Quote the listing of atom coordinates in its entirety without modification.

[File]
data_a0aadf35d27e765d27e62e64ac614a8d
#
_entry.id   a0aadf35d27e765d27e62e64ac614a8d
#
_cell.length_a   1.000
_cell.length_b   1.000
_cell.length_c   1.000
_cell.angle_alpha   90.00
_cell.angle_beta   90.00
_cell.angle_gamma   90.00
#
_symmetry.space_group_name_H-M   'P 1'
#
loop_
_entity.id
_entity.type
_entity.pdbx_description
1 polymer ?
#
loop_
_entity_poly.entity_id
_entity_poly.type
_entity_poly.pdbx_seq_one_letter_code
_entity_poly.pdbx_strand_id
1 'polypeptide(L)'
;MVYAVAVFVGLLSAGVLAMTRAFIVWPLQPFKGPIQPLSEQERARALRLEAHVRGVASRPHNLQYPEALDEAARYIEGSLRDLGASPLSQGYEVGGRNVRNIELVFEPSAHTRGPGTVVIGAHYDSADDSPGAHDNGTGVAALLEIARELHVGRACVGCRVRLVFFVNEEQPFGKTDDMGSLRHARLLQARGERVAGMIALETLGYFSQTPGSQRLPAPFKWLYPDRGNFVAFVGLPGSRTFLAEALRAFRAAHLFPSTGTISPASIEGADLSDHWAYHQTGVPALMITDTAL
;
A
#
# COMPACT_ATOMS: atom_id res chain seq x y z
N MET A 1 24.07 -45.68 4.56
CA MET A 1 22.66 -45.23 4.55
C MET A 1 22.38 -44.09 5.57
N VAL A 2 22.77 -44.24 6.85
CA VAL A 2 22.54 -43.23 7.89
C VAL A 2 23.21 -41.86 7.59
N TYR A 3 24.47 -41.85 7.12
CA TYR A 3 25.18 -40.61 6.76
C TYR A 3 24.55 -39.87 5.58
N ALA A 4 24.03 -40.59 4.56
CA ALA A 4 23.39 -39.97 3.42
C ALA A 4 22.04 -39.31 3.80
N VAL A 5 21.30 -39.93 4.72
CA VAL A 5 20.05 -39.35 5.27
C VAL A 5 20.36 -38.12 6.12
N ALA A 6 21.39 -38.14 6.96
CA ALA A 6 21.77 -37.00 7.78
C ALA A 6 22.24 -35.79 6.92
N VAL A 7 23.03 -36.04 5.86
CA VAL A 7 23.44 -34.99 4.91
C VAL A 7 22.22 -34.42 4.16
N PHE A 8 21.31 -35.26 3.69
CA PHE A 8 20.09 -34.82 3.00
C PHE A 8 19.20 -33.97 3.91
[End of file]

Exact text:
data_a0aadf35d27e765d27e62e64ac614a8d
#
_entry.id   a0aadf35d27e765d27e62e64ac614a8d
#
_cell.length_a   1.000
_cell.length_b   1.000
_cell.length_c   1.000
_cell.angle_alpha   90.00
_cell.angle_beta   90.00
_cell.angle_gamma   90.00
#
_symmetry.space_group_name_H-M   'P 1'
#
loop_
_entity.id
_entity.type
_entity.pdbx_description
1 polymer ?
#
loop_
_entity_poly.entity_id
_entity_poly.type
_entity_poly.pdbx_seq_one_letter_code
_entity_poly.pdbx_strand_id
1 'polypeptide(L)'
;MVYAVAVFVGLLSAGVLAMTRAFIVWPLQPFKGPIQPLSEQERARALRLEAHVRGVASRPHNLQYPEALDEAARYIEGSLRDLGASPLSQGYEVGGRNVRNIELVFEPSAHTRGPGTVVIGAHYDSADDSPGAHDNGTGVAALLEIARELHVGRACVGCRVRLVFFVNEEQPFGKTDDMGSLRHARLLQARGERVAGMIALETLGYFSQTPGSQRLPAPFKWLYPDRGNFVAFVGLPGSRTFLAEALRAFRAAHLFPSTGTISPASIEGADLSDHWAYHQTGVPALMITDTAL
;
A
#
# COMPACT_ATOMS: atom_id res chain seq x y z
N MET A 1 24.07 -45.68 4.56
CA MET A 1 22.66 -45.23 4.55
C MET A 1 22.38 -44.09 5.57
N VAL A 2 22.77 -44.24 6.85
CA VAL A 2 22.54 -43.23 7.89
C VAL A 2 23.21 -41.86 7.59
N TYR A 3 24.47 -41.85 7.12
CA TYR A 3 25.18 -40.61 6.76
C TYR A 3 24.55 -39.87 5.58
N ALA A 4 24.03 -40.59 4.56
CA ALA A 4 23.39 -39.97 3.42
C ALA A 4 22.04 -39.31 3.80
N VAL A 5 21.30 -39.93 4.72
CA VAL A 5 20.05 -39.35 5.27
C VAL A 5 20.36 -38.12 6.12
N ALA A 6 21.39 -38.14 6.96
CA ALA A 6 21.77 -37.00 7.78
C ALA A 6 22.24 -35.79 6.92
N VAL A 7 23.03 -36.04 5.86
CA VAL A 7 23.44 -34.99 4.91
C VAL A 7 22.22 -34.42 4.16
N PHE A 8 21.31 -35.26 3.69
CA PHE A 8 20.09 -34.82 3.00
C PHE A 8 19.20 -33.97 3.91